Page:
Unit 3: Creating your own flexible seating classroom plan.
Unit 3 Learning Outcomes
- Students will create their own project on flexible seating based on their interests as individuals
- Students will explore how students can be teachers and teachers can be students
- Students will develop ways to test if flexible seating works for students in different settings
Creating Your Own Flexible Seating Classroom Activity
For the past 2 units, we have discussed what flexible seating is and how it can be achieved. I have provided you all with examples of flexible seating through both videos and images. Within this unit, I would like to see how you would design a classroom that was going to be turned into a flexible seating classroom.
For this assignment, I would like you to take a white piece of printer paper. On this paper, please draw an example of what your flexible seating arrangement would look like. I ask that you label each detail you draw so I can clearly see what your incorporating. Would you divide the room into sections or have a combination of flexible seating every where? Would there be yoga mats to sit on with yoga balls or traditional desk with spinning chairs? Please use color if possible for this activity. As you have seen within the past few videos, classrooms with flexible seating are often bright. Once you are finished with this map layout, I ask that you write a 1 page rational of why you designed your classroom the way that you did.
Please email your assignment to me at email@example.com by the end of this unit. I will send back a response when I have received your assignment so that you know I was able to receive it without any issues.
Research on Flexible Seating and Student Ownership
As we study flexible seating, we are learning that this requires students to take ownership. In order to use flexible seating to it's fullest advantage, students must be respecting the classroom as well as showing that this form of seating is benefiting their learning. When we look at how classrooms have changed within the past 70 years, they have gone quite a long ways. We live in a time where students now can be teachers, and teachers can be students.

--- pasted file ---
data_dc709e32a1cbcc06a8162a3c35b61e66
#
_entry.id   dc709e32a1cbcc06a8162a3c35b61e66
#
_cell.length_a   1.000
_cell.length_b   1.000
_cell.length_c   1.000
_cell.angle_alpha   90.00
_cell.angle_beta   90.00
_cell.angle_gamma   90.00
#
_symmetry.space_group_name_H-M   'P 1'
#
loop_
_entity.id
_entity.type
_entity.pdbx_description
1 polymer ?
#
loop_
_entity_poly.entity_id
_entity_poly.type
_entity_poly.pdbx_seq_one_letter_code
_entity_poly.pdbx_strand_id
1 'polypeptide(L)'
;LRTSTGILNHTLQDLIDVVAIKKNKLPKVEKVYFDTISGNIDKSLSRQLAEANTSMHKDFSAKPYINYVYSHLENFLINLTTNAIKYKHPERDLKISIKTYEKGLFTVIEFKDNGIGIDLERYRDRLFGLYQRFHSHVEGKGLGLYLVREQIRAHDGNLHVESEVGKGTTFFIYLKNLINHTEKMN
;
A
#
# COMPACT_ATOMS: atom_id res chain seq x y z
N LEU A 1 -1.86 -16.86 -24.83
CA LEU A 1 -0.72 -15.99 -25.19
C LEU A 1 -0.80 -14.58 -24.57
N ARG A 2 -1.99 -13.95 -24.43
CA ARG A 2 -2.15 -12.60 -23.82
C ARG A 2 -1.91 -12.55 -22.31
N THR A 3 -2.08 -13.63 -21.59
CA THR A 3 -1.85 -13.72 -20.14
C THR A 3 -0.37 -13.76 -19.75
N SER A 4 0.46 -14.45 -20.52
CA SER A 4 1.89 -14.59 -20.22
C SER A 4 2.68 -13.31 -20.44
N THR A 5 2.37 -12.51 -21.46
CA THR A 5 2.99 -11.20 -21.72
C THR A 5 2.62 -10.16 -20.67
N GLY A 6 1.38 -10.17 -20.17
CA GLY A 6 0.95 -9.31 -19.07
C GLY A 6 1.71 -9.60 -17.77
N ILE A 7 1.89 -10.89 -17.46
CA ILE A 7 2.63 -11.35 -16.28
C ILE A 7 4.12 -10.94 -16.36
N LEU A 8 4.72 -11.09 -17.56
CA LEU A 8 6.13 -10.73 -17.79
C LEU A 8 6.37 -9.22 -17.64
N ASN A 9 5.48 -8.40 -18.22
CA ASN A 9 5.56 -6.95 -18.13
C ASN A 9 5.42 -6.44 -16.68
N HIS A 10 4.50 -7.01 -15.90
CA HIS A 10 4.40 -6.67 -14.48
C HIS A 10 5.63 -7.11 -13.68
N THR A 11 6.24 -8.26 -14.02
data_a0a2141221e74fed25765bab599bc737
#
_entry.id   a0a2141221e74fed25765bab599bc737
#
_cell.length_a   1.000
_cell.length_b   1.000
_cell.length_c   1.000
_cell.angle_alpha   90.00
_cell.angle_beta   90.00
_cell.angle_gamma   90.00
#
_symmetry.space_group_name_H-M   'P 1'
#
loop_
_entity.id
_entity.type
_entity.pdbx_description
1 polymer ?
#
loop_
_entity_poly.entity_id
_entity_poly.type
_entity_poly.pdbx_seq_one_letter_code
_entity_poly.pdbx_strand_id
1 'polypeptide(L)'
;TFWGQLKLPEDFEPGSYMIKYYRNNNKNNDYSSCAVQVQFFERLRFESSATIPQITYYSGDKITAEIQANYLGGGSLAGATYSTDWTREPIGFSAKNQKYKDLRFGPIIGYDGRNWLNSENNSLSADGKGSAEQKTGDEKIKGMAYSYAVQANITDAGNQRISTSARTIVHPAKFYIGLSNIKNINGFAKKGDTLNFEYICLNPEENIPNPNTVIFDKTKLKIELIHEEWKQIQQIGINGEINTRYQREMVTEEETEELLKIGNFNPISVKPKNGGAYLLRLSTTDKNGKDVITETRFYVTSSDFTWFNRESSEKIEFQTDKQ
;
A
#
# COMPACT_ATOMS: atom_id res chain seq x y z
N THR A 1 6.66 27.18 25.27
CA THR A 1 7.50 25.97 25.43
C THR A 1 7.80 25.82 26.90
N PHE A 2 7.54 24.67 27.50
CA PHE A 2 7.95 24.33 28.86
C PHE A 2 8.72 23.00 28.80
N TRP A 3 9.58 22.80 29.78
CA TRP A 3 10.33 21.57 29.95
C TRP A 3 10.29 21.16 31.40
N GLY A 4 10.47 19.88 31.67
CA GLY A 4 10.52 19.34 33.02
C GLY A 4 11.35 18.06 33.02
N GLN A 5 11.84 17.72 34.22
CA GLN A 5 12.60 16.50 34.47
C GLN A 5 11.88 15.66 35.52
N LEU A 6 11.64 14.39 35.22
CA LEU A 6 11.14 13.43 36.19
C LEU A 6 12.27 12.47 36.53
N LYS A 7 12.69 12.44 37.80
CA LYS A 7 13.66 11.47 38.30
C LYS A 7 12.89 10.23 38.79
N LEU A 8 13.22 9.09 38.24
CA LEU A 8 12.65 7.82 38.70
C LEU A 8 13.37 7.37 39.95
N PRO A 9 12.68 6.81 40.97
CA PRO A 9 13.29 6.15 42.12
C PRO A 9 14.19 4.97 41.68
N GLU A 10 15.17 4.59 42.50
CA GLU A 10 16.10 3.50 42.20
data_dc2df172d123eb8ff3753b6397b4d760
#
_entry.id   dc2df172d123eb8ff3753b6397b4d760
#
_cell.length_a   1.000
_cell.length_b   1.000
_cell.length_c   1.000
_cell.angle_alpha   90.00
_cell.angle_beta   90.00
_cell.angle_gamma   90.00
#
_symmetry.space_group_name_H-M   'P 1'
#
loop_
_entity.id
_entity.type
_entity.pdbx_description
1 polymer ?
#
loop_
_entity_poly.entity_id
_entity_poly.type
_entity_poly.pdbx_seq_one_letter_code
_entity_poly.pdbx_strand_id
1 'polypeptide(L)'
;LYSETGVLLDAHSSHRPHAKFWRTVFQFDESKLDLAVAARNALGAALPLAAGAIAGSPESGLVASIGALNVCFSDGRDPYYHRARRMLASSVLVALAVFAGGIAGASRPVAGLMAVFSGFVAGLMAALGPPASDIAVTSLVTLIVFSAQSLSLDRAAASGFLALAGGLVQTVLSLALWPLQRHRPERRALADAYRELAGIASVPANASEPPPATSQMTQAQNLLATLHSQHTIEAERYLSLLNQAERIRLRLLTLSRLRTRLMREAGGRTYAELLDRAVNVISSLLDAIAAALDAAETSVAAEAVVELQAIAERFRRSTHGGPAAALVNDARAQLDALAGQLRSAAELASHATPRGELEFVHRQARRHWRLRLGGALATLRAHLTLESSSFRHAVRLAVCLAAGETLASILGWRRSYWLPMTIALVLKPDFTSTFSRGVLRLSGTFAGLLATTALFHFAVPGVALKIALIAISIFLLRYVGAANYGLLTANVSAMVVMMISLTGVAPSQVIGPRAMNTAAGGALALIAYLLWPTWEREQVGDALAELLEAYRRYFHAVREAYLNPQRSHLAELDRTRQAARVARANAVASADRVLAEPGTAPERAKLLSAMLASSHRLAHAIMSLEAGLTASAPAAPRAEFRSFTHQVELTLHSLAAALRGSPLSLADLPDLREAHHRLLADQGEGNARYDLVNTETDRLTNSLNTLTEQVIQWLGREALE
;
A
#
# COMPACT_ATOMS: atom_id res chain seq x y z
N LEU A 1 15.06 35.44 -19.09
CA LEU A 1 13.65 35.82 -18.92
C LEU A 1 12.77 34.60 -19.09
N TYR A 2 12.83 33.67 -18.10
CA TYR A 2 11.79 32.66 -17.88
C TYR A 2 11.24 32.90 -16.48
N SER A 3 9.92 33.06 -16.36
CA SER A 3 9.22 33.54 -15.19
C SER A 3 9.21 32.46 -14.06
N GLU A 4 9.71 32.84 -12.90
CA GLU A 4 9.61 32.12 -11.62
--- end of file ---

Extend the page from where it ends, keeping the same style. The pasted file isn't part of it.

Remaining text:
Please watch this video to see the relationship between student achievement and student academic performance:
After watching that last video, has your opinion on flexible seating changed? Please write down your thoughts to add to your next thoughts log to share with the rest of the class. Next, please take a look at this TEDxTalks that explores students ownership. This video explores how classrooms have changed within 70 years. How teachers can be students and students as teachers:
Moving forward, how can we as educators test to see if flexible seating works? It's important that when you try flexible seating, to ensure your students understand what it is and how it works. That their role is to use flexible seating appropriately and also show they can respect the objects within the classroom. As we discussed earlier, this gives students a chance to take ownership within the classroom. It's important to note that everything is trial and error. By explaining to students how it works and possibly setting up a "contract" like we learned about in the last unit, we as teachers can feel more confident using flexible seating.
Similar to last unit, I would like each of you to document your thoughts and ideas about this unit within the thoughts log. I have created a new log specifically for unit 3 that is separate from unit 1 and unit 2. I enjoyed reading each of your responses last week and I think you each bring up great points and ideas. Did this week answer any of your pending questions? If so, please add this to your post. The link to this weeks thoughts log is here
Allen, C. (2018). Flexible seating: Effects of student seating type choice in the classroom (Order No. 10812813). Available from ProQuest Dissertations & Theses Global. (2061668236). Retrieved from https://search-proquest-com.libproxy.albany.edu/docview/2061668236?accountid=14166
Kennedy, M. (2017). Seat yourself: Providing students a variety of seating choices in a classroom helps enhance learning opportunities. American School & University, 89(8), 26-28.